Kelli Cook, Publisher, The Golden Hammer
“So the final conclusion would surely be that whereas other civilizations have been brought down by attacks of barbarians from without, ours had the unique distinction of training its own destroyers at its own educational institutions, and then providing them with facilities for propagating their destructive ideology far and wide, all at the public expense. Thus did Western Man decide to abolish himself, creating his own boredom out of his own affluence, his own vulnerability out of his own strength, his own impotence out of his own erotomania, himself blowing the trumpet that brought the walls of his own city tumbling down, and having convinced himself that he was too numerous, labored with pill and scalpel and syringe to make himself fewer. Until at last, having educated himself into imbecility, and polluted and drugged himself into stupefaction, he keeled over–a weary, battered old brontosaurus–and became extinct.”
Conroe Independent School District (CISD) may have successfully passed the tipping point at which citizens no longer can influence school district decisions. CISD has made clear that it will deploy its governmental resources, at public expense, to drown out any dissent from the decisions the administration has made.
Anyone who follows CISD’s decision process understands the reality that the Board of Trustees doesn’t participate in school district decisions. The process is quite different. The administration, especially Superintendent Curtis Null, Deputy Superintendent Chris Hines, and Chief Financial Officer Darren Rice, “present” through PowerPoint presentations at Board meetings. In response, the Board approves those presentations. The Board has agreed not to engage in independent investigation, analysis, or thought in CISD’s so-called “Code of Conduct,” which CISD’s General Counsel presents to them as soon as they take office.
With respect to the $677 Million Bond package, Null, Hines, and Rice presented the PowerPoint slides and the Board followed the slides by rote and ordered the November 5 bond election on August 13.
Almost immediately after approval of the bond package, CISD began a political campaign, using public funds in the form of maintenance and operations tax dollars collected from private individuals and businesses. Like a carefully trained trial lawyer, CISD’s campaign presents partial facts, only those facts which support approval of the bond, while CISD has not presented all of the facts, especially those which reveal how unwise and unnecessary the bond package is.
CISD’s pro-bond political campaign consists of:
- At least two mailers to voters’ homes to advocate for the bond (likely cost in the range of $150,000);
- Newspaper stickers, advertisements, and stickers (likely cost in the range of $50,000);
- Hundreds of political signs (without legally-required disclaimers) (likely cost in the range of $10,000);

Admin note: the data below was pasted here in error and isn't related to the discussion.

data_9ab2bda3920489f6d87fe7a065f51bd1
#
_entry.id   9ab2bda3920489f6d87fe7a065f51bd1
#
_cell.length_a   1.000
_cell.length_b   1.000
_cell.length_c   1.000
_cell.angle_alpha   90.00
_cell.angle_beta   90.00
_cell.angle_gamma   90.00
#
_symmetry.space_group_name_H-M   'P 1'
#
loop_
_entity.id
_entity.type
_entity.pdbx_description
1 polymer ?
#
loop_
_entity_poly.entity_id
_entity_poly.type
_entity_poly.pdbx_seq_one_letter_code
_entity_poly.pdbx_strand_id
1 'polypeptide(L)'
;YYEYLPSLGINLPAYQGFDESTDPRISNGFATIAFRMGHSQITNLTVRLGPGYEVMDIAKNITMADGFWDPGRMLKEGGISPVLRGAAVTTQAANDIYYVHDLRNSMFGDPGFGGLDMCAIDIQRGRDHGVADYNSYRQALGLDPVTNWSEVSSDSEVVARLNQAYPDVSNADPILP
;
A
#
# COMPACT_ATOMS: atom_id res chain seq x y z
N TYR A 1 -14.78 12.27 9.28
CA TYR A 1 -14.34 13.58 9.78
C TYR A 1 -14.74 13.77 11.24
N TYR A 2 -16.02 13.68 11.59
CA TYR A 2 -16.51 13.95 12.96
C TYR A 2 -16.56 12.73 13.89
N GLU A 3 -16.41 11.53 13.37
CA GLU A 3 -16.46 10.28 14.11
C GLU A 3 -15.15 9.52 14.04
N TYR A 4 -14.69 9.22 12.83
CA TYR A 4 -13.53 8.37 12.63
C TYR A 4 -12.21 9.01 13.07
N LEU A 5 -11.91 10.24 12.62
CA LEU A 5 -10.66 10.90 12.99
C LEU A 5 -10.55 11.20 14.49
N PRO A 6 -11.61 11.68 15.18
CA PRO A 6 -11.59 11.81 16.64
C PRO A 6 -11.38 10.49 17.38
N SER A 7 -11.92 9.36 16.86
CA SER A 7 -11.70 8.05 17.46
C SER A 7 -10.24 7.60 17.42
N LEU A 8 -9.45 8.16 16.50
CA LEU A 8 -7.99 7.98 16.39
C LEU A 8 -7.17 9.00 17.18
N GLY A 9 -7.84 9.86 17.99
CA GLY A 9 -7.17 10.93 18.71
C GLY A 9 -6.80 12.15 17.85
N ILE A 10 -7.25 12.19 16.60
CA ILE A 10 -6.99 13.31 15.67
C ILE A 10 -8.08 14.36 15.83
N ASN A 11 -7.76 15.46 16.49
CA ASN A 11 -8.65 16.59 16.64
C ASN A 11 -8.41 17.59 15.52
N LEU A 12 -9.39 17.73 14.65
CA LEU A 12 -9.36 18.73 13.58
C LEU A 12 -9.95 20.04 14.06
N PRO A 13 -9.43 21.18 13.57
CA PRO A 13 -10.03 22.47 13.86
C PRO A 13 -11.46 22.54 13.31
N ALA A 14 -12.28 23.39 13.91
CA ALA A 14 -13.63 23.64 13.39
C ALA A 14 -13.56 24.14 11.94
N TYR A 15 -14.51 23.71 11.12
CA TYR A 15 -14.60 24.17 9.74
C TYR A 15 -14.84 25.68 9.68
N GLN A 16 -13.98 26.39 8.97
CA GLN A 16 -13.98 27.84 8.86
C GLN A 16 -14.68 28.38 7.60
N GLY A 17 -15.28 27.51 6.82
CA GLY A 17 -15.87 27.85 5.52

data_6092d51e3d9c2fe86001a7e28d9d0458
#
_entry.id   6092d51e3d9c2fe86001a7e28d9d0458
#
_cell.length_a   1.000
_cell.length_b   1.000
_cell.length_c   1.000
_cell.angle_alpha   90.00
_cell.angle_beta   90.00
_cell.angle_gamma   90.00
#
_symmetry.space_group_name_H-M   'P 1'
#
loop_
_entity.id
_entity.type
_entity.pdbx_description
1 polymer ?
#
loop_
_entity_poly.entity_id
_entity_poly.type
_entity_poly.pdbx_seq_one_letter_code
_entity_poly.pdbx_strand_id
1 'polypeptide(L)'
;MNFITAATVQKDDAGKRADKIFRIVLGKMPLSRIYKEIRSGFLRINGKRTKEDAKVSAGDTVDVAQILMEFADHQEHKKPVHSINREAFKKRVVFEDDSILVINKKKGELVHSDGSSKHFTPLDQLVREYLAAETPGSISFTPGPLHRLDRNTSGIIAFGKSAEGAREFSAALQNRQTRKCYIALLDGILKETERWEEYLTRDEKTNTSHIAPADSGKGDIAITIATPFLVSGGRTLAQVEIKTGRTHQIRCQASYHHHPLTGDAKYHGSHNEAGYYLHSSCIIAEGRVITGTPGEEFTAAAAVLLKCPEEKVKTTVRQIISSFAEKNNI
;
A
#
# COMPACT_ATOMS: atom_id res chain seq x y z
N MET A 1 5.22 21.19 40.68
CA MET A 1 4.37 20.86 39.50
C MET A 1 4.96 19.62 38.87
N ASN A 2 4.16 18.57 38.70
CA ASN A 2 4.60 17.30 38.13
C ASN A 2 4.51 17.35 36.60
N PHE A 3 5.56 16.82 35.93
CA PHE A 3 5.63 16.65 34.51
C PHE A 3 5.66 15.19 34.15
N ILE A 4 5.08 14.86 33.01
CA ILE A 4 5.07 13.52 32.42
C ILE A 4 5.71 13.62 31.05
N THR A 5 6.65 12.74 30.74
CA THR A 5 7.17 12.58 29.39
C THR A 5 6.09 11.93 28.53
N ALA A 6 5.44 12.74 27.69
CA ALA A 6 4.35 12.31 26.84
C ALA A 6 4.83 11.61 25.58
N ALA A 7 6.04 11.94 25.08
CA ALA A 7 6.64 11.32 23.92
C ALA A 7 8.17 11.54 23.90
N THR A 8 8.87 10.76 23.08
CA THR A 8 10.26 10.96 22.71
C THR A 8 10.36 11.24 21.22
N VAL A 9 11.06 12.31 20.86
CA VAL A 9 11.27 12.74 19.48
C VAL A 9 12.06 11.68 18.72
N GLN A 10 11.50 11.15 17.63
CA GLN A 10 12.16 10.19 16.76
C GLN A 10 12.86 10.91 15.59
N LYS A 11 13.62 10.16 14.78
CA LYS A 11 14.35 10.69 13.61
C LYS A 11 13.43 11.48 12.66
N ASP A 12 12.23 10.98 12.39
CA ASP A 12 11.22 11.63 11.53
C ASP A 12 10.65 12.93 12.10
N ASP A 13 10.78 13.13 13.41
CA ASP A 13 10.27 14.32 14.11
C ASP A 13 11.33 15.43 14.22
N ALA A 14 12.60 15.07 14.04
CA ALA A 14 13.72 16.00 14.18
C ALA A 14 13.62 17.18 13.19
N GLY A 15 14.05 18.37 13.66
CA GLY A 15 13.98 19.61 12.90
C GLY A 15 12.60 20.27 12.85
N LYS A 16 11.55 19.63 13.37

- Marquee advertisements at each school campus to support the bond (likely cost in manpower in the range of $5,000);
- Deployment of teachers to distribute flyers advocating for the bond in children’s weekly work packages (likely cost in the range of $10,000);
- Deployment of administrators and teachers to argue for the bond and to criticize individuals who oppose the bond (likely cost unknown);
- Deployment of administrators and teachers to urge for passage of the bond during parent open houses (likely cost unknown);
- Deployment of ROTC instructors to argue for the bond’s passage (likely cost unknown).
Remember, however, that we’re only halfway through the time period for the bond referendum campaign and the vast majority of spending usually occurs in the final three so weeks.
In other words, it’s likely that CISD will take at least $500,000 of public funds earmarked for the education of our community’s children and, instead, spend those funds on a political campaign to advocate for a bond referendum.
The reason it appears we’ve reached a tipping point is two-fold. Despite Section 11.169 of the Texas Education Code and Section 255.003, which legally prohibit CISD from spending public funds to advocate for the bond, CISD has done it anyway. There is no one who will stop them.
The tipping point comes when regular citizens can’t afford to fight the school district. The CISD sees far too much money involved – in administrators’ jobs, administrators’ salaries, and contractor profits – to allow the will of citizens to interfere with something as large as a $677 million bond election.
No citizen can afford to spend or raise $500,000 to fight the school district. No citizen has access to the parents, through open houses, private email lists, or direct teacher contact, which CISD does.
Any citizen who could afford to spend $500,000 or her or his money to fight the school district would have no incentive to do so, other than what would seem an almost inhuman desire to do what is right.